Wednesday, April 22, 2009

Rethinking Success

When I am behind schedule and notice that I am going to miss the bus, I run. I run fast, so fast that I leave the speedy, blue Sonic the Hedgehog in the dust. There is little thinking involved, since there is no time for hesitation. But then, the other day I stopped in the middle of the running. I paused to think philosophically, although I was in the middle of the intersection. I know that sounds strange and dangerous, but something hit me, something inside of me told me to stop.

"Why am I running?" I thought. "Well, of course, I am running because I don't want to be late," I said to myself. "But why do I care so much about not being late?" Again, I tried to reassure myself that there was a perfectly logical reason for running. "Because its impolite and unprofessional to arrive late to a college course, especially one for my major," I replied, and feeling partly satisfied with my response, I nodded approvingly. Even after this internal conversation, I felt that the answer was still partly unclear to me. There was something deeper driving me to run day after day.

I felt that I was running because I was chasing something, most immediately the bus, so that it could transport me to school, and more gradually the "American Dream." But what is the "American Dream" exactly? Does it simply mean success? If so, what is success? Is it material wealth
—a lot of money, a nice car, a beautiful house, a cool phone? Is it a job that pays a big salary and provides health insurance?

You see, so much attention is paid to fulfilling the American Dream. But too little attention is paid to the journey, the path, the truly illuminating experiences that show our
resiliency, our strength, our courage, our unwavering spirit. The end result—whatever it may be, success or failure, happiness or misery—is only but a symbol of the journey, of the adventure, of the voyage of life.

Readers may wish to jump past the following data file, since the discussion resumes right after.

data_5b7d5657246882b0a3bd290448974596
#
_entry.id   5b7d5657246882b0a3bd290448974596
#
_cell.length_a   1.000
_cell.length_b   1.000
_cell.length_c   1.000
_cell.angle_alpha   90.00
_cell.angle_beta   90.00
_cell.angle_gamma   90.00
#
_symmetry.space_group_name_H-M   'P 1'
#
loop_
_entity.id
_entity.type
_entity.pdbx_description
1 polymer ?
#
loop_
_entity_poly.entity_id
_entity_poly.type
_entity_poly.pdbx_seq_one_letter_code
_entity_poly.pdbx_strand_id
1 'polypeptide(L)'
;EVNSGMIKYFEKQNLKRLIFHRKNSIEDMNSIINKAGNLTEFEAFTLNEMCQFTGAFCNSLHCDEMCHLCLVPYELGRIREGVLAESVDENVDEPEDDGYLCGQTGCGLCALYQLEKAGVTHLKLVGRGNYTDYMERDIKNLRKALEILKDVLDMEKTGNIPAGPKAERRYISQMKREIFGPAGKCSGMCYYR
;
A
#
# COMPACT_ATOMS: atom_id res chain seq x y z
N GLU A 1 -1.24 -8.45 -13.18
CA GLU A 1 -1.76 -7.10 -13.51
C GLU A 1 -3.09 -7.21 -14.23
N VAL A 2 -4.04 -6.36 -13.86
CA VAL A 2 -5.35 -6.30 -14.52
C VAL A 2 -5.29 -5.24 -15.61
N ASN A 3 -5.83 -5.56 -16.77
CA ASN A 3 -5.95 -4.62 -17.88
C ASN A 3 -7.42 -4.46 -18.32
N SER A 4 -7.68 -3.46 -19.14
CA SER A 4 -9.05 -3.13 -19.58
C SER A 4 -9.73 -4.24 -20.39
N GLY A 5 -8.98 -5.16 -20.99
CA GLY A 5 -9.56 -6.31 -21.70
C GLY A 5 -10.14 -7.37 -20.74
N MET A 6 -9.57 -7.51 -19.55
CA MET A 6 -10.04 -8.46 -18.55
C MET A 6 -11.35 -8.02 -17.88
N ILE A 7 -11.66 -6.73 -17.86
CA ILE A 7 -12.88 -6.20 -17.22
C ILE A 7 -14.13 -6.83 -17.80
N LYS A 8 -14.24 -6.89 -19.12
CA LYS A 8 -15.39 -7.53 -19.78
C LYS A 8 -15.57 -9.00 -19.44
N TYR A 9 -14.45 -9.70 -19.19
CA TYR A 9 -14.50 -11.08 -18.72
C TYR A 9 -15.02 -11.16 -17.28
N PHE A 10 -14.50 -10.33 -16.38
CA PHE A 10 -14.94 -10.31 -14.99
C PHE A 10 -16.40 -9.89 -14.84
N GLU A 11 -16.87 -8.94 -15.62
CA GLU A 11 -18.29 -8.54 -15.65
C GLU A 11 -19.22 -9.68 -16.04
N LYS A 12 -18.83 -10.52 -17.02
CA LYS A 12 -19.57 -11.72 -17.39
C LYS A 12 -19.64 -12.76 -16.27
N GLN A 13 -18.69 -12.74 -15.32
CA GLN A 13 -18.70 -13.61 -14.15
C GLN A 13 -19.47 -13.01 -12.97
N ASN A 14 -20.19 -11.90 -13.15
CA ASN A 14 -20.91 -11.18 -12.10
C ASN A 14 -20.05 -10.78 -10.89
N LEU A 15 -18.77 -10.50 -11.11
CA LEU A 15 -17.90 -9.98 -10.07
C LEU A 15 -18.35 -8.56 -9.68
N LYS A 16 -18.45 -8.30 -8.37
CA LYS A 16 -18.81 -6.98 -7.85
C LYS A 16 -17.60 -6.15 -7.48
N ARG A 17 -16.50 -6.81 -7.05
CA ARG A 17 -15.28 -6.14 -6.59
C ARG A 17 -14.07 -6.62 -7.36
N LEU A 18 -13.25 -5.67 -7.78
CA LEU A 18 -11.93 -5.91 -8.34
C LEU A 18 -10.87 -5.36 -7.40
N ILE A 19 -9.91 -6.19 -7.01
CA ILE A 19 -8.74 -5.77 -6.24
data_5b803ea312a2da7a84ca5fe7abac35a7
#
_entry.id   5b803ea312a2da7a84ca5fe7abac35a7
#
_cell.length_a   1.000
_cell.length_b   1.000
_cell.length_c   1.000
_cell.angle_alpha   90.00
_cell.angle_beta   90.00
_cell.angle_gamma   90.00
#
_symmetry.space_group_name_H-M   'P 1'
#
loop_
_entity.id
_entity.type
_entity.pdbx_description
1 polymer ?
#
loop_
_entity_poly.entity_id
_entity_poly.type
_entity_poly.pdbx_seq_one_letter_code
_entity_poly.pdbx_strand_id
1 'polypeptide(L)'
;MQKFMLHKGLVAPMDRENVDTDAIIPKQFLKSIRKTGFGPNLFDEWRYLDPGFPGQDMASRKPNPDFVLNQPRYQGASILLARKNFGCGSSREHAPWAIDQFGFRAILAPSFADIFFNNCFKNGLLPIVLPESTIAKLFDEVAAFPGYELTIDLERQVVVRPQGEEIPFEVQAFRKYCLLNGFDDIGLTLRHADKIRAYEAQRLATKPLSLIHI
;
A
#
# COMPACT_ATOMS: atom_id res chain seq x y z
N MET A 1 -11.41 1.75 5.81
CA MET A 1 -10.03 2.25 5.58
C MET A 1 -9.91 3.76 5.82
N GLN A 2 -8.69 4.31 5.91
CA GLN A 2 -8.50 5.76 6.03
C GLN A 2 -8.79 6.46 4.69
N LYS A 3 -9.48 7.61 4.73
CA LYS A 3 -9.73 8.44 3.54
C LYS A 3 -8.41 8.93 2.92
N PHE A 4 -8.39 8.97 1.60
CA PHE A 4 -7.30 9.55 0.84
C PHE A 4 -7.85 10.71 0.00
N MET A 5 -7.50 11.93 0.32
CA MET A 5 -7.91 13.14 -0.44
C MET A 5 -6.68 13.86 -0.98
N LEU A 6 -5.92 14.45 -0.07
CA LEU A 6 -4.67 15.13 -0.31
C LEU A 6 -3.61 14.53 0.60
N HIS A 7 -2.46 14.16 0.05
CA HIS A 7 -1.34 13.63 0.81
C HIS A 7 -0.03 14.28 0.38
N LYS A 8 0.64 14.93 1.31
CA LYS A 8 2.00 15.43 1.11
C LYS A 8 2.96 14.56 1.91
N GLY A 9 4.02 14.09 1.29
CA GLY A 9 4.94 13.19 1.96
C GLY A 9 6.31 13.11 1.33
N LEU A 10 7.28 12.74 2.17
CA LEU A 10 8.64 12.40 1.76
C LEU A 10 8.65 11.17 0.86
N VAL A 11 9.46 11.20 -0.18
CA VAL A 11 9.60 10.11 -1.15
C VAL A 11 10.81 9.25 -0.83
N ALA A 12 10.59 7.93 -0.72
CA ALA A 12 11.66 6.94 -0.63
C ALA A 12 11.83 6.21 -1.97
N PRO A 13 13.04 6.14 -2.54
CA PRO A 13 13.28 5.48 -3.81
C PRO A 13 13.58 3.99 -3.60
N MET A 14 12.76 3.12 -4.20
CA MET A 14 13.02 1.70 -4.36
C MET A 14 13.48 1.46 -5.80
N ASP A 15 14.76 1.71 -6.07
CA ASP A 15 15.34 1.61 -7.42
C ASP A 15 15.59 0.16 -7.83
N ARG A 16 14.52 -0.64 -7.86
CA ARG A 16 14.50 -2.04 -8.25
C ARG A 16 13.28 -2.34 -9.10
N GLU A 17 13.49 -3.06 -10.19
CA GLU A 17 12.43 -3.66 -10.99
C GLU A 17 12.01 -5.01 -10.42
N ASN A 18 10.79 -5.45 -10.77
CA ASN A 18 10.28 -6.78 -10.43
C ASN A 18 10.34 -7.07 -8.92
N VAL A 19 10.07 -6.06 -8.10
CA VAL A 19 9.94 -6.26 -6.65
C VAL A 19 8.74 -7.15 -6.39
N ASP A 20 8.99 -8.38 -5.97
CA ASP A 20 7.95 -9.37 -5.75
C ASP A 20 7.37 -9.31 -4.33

So as I have recognized, I hope you too recognize that success itself is meaningless unless the journey to success is enjoyed, celebrated, and appreciated. I also caution the audience on one other point: Don't merely define success through material terms. Unfortunately, for far too long in American society, that's what has happened. That's the poverty of success. That's the emptiness of the American Dream.

My point is not to criticize these great American ideals. My point is, rather, to get us to rethink how we define them. What is the American Dream? What is success? How we answer those questions will determine the type of society we will create in the future. Up until now, success has been defined through an economic lens. And that, in my opinion, explains why the souls of Americans have been filled with such hollowness, why greediness has characterized most Americans, why thousands sleep in the street on cold Christmas nights, and why millions don't have health insurance.

In my perspective, success should be defined through an emotional lens. Success should be about achieving peace with oneself and others, and more importantly, it should be about achieving happiness. Now, here is the tricky part: How do we define happiness, a vague yet important word which we hear often? That's another question we'll need to answer.

2 comments:

Taz said...

I completely agree.

Utty2388 said...

"You see, so much attention is paid to fulfilling the American Dream. But too little attention is paid to the journey, the path, the truly illuminating experiences that show our resiliency, our strength, our courage, our unwavering spirit. The end result—whatever it may be, success or failure, happiness or misery—is only but a symbol of the journey, of the adventure, of the voyage of life."



Thought-provoking & quite inspiring, to say the least!